The first historical date in the regional history is the year 748, when the bishop of Regensburg ordered the foundation of a monastery in the sparsely populated region. About 100 years later, the royal castle of Cham was built and became a summer residence for the Holy Roman Emperors. The region was called Campriche or Mark Cham. In 1204, the Mark Cham became subject to Bavaria, in 1352 to the Electorate of the Palatinate and in the 17th century back to Bavaria. Nowadays, Cham still enjoys the laid-back lifestyle from the days of yore. Many projects have been initiated to give this area an impetus to grow, and despite of this, it is still one of the least-populated regions in Germany.
The district is located in the northern parts of the Bavarian Forest. It is situated within the borders of the Upper Bavarian Forest Nature Park. The highest mountain is the Großer Arber at 1439 m, located on the Germany–Czech Republic border. The Regen river enters the district in the southeast and leaves to the west; most of the settled places are situated along this river and its main tributary, the Chamb coming from the Czech border.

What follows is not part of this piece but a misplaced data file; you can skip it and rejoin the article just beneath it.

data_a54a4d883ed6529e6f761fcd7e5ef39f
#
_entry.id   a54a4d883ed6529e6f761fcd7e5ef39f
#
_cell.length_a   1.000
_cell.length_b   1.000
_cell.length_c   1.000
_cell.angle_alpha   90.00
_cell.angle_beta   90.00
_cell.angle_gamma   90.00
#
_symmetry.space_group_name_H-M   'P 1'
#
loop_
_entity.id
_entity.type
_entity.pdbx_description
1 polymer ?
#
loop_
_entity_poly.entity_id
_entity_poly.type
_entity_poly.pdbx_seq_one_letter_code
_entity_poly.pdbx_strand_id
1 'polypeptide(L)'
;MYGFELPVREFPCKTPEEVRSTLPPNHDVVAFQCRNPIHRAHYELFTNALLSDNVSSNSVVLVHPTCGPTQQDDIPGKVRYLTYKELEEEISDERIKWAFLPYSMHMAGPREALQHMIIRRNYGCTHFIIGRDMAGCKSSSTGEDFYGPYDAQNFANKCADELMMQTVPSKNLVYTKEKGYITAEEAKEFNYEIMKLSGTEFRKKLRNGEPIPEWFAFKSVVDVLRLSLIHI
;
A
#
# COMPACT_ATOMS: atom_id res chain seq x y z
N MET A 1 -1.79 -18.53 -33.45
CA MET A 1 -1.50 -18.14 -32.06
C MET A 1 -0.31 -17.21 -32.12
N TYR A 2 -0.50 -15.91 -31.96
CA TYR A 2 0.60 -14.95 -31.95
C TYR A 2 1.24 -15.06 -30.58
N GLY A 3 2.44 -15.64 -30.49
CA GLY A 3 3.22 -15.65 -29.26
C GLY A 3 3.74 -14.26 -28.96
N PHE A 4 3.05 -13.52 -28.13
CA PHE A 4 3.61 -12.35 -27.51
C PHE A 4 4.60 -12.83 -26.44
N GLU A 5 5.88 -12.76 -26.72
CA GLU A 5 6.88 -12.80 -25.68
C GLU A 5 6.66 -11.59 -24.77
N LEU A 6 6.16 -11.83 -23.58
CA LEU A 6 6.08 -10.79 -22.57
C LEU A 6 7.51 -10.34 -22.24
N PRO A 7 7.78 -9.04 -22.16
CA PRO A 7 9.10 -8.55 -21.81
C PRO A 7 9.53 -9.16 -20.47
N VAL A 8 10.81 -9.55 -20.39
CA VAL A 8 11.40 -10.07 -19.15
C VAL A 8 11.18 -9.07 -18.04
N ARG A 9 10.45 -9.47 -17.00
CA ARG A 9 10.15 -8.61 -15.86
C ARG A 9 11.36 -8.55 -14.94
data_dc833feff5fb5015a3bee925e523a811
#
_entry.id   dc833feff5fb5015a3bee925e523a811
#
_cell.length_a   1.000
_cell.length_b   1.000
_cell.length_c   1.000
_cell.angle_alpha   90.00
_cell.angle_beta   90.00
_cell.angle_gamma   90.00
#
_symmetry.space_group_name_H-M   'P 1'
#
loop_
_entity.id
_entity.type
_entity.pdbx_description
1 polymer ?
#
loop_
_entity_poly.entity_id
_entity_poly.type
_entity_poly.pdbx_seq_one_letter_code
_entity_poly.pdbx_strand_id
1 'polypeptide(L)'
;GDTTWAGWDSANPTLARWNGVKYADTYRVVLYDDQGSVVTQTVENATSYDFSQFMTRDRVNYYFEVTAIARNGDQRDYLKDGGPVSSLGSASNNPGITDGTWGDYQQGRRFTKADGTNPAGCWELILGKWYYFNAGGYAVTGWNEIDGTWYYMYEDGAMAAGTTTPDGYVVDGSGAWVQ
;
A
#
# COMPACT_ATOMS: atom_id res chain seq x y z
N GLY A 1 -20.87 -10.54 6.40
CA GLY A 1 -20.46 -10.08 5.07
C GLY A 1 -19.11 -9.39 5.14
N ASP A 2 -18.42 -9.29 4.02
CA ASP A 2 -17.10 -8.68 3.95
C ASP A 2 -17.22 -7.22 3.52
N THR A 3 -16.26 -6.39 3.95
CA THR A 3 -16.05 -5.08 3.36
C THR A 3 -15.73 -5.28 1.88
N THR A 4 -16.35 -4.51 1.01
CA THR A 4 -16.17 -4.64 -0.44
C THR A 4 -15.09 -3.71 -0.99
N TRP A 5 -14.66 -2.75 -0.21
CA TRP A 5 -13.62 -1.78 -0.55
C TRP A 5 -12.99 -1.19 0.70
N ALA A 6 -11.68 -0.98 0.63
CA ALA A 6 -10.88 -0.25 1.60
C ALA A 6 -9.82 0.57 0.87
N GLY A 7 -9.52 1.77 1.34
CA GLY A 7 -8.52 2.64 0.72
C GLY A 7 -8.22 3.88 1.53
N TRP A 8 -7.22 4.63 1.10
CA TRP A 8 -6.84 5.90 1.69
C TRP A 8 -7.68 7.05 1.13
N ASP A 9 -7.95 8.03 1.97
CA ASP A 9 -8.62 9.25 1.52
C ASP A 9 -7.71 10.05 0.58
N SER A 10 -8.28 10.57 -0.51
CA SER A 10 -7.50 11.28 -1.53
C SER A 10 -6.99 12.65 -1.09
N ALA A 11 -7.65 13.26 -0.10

The upper part of the arms is occupied by the blue and white checkered pattern of Bavaria. Below the church of Chammünster is displayed (today belonging to the town of Cham), which was built in 748 within a famous monastery.